Public Release: 

Pituitary tumor cells in Cushing's syndrome found to express large amounts of protein receptor

Treatment with a common diabetes drug effectively shrank these tumors in mice

Cedars-Sinai Medical Center

LOS ANGELES, CA (October 28, 2002) - While most cases of a hormonal disorder called Cushing's Syndrome are caused by non-cancerous pituitary tumors that secrete too much of a particular hormone resulting in high cortisol levels, the disorder can ultimately lead to an early death for many patients whose tumors cannot be removed surgically.

Now, researchers at Cedars-Sinai Medical Center have found that pituitary tumors express an abundance of a specific protein receptor and report that treatment with a common diabetes drug was effective in shrinking tumor size and reducing hormone production in Cushing's pituitary tumors in mice. The findings, reported in the November issue of the journal, Nature Medicine, may lead to a new way to treat patients who have Cushing's Syndrome.

"Now that we know that this protein receptor plays a role in the pituitary tumors that cause Cushing's syndrome, we may have found a drug that can effectively treat this disease," said Dr. Anthony Heaney, lead author of the study and Assistant Professor and Medical Director of the Neuroendocrine Tumor Center at Cedars-Sinai Medical Center. "We will soon begin a clinical trial to test the effectiveness of this antidiabetic drug in patients with Cushing's syndrome who have pituitary tumors."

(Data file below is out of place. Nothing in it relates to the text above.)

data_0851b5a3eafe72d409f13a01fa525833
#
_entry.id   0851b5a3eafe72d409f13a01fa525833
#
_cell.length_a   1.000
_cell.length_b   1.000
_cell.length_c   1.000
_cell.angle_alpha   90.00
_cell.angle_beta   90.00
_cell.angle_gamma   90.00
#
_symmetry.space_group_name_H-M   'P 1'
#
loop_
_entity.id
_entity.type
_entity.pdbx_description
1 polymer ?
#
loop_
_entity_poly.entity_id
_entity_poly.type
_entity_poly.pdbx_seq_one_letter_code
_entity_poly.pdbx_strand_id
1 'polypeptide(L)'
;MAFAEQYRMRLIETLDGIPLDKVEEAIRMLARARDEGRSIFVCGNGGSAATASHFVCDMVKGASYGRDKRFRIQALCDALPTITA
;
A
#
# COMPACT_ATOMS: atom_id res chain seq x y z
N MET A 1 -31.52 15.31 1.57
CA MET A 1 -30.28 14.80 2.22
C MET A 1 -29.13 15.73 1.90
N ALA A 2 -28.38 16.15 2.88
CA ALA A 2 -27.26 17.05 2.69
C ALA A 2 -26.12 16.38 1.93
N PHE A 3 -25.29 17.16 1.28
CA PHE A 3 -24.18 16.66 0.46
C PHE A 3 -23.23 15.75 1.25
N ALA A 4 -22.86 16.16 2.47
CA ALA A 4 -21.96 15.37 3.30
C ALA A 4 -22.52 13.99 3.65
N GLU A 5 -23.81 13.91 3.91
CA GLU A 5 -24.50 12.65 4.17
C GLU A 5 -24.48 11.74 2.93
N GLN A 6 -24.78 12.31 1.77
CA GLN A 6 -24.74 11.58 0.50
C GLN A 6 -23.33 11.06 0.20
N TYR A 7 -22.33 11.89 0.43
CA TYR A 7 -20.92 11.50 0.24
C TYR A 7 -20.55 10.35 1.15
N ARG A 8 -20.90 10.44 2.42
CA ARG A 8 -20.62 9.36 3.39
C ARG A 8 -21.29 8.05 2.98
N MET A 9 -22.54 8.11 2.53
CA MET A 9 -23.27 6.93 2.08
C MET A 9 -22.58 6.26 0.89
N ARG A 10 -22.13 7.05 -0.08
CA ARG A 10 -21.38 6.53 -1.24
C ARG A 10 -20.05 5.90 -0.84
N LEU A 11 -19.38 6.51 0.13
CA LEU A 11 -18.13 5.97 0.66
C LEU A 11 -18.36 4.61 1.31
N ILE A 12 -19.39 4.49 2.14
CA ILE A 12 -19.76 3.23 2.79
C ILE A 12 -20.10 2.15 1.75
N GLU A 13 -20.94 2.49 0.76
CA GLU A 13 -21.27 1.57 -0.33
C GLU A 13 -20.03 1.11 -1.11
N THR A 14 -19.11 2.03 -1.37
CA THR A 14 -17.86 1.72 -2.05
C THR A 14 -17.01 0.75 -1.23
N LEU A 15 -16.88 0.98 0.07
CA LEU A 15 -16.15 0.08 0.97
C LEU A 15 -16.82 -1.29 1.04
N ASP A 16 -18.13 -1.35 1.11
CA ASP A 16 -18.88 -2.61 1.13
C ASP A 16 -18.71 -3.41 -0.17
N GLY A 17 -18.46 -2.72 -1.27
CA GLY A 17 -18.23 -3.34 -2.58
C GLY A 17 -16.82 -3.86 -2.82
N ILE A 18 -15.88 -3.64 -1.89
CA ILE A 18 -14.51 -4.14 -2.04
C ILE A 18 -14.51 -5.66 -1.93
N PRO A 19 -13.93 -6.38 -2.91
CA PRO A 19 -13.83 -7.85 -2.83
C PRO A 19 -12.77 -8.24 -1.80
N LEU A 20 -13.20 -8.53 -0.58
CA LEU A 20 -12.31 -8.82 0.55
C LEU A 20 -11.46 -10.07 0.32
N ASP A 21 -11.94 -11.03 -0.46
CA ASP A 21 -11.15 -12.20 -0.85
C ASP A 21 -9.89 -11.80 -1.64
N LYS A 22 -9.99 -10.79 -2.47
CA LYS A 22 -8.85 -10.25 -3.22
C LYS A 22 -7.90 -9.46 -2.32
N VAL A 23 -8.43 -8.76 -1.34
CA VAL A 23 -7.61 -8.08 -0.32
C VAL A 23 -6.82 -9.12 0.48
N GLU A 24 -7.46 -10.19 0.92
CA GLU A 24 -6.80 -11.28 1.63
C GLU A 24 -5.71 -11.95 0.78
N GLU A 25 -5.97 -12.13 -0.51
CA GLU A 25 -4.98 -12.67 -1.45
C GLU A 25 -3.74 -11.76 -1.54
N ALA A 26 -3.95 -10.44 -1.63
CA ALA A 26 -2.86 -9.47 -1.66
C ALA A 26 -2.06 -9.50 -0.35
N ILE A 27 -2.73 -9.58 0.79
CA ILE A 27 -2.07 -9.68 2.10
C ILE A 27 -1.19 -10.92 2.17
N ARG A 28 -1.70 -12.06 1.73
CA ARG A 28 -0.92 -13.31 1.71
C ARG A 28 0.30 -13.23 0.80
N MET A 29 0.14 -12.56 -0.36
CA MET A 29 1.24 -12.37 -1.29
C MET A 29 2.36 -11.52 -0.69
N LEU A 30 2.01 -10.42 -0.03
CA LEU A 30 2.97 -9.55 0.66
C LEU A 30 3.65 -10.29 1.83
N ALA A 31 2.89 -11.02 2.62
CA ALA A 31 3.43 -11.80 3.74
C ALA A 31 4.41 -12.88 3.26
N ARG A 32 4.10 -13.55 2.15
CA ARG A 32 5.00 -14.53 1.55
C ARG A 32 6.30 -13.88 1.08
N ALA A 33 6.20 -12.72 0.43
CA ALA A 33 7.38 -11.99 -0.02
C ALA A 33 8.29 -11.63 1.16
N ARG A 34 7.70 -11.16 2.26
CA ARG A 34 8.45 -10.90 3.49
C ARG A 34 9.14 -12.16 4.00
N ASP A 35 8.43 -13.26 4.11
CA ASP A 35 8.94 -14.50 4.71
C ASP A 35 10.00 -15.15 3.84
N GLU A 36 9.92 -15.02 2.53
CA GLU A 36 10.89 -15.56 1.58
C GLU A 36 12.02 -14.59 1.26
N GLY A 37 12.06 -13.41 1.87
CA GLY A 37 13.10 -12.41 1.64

The most common type of Cushing's syndrome is caused by prolonged high-level exposure of a hormone called ACTH (adrenocorticotropin), which is secreted in excess by tumors of the pituitary gland, situated at the base of the brain and, which controls growth, metabolism and reproduction. Although the disorder is rare, it affects more women than men by a ratio of 5:1. Symptoms include weight gain with rounding of the face; increased fat in the neck; thinning skin; excess hair growth on the face neck, chest abdomen and thighs; muscle weakness and bone loss (osteoporosis); high blood sugar; diabetes; and high blood pressure. These effects are caused by high levels of adrenal steroids, or cortisol. The disorder is commonly treated with surgery to remove the tumor, but tumors are not always completely removed, either because they are too small to detect or have spread to parts of the brain that cannot be accessed via surgical procedures. Further, even if the tumor is successfully removed initially, about 50 percent of patients' experience a recurrence sometime after surgery.

The protein receptor, called PPAR-gamma (peroxisome proliferator activating receptor), is a member of the steroid family and functions to regulate other genes involved in growth and metabolism. For example, the protein plays a role in the body's ability to respond to insulin, which lowers blood sugar. In fat cells, PPAR-gamma regulates sugar metabolism.